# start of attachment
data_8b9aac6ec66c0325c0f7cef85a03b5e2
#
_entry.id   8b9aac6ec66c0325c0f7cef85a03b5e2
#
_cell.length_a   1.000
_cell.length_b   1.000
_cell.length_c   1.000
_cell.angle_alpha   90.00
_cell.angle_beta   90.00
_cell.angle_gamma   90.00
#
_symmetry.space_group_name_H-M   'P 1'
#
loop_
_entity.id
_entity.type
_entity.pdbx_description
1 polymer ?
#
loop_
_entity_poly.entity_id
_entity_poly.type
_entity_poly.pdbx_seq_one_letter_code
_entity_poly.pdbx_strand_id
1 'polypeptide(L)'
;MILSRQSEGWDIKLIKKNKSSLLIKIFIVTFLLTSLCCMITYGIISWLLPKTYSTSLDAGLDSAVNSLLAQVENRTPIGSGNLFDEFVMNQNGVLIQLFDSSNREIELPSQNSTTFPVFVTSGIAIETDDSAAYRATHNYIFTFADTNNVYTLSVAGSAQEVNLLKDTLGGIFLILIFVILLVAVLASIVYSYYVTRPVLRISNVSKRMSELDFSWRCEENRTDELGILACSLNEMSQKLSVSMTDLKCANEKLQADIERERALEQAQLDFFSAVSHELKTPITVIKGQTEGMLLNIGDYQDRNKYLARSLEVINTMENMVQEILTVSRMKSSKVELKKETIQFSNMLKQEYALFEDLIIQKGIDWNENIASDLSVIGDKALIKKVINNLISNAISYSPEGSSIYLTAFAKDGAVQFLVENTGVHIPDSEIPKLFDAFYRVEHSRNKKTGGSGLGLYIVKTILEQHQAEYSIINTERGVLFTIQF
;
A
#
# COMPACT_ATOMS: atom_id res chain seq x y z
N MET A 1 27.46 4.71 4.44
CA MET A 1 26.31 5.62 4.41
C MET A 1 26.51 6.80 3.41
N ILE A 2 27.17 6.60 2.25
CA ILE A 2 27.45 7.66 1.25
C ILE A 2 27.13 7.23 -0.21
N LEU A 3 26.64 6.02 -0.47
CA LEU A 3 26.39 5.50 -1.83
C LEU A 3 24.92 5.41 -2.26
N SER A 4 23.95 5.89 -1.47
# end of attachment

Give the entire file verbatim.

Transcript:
data_8b9aac6ec66c0325c0f7cef85a03b5e2
#
_entry.id   8b9aac6ec66c0325c0f7cef85a03b5e2
#
_cell.length_a   1.000
_cell.length_b   1.000
_cell.length_c   1.000
_cell.angle_alpha   90.00
_cell.angle_beta   90.00
_cell.angle_gamma   90.00
#
_symmetry.space_group_name_H-M   'P 1'
#
loop_
_entity.id
_entity.type
_entity.pdbx_description
1 polymer ?
#
loop_
_entity_poly.entity_id
_entity_poly.type
_entity_poly.pdbx_seq_one_letter_code
_entity_poly.pdbx_strand_id
1 'polypeptide(L)'
;MILSRQSEGWDIKLIKKNKSSLLIKIFIVTFLLTSLCCMITYGIISWLLPKTYSTSLDAGLDSAVNSLLAQVENRTPIGSGNLFDEFVMNQNGVLIQLFDSSNREIELPSQNSTTFPVFVTSGIAIETDDSAAYRATHNYIFTFADTNNVYTLSVAGSAQEVNLLKDTLGGIFLILIFVILLVAVLASIVYSYYVTRPVLRISNVSKRMSELDFSWRCEENRTDELGILACSLNEMSQKLSVSMTDLKCANEKLQADIERERALEQAQLDFFSAVSHELKTPITVIKGQTEGMLLNIGDYQDRNKYLARSLEVINTMENMVQEILTVSRMKSSKVELKKETIQFSNMLKQEYALFEDLIIQKGIDWNENIASDLSVIGDKALIKKVINNLISNAISYSPEGSSIYLTAFAKDGAVQFLVENTGVHIPDSEIPKLFDAFYRVEHSRNKKTGGSGLGLYIVKTILEQHQAEYSIINTERGVLFTIQF
;
A
#
# COMPACT_ATOMS: atom_id res chain seq x y z
N MET A 1 27.46 4.71 4.44
CA MET A 1 26.31 5.62 4.41
C MET A 1 26.51 6.80 3.41
N ILE A 2 27.17 6.60 2.25
CA ILE A 2 27.45 7.66 1.25
C ILE A 2 27.13 7.23 -0.21
N LEU A 3 26.64 6.02 -0.47
CA LEU A 3 26.39 5.50 -1.83
C LEU A 3 24.92 5.41 -2.26
N SER A 4 23.95 5.89 -1.47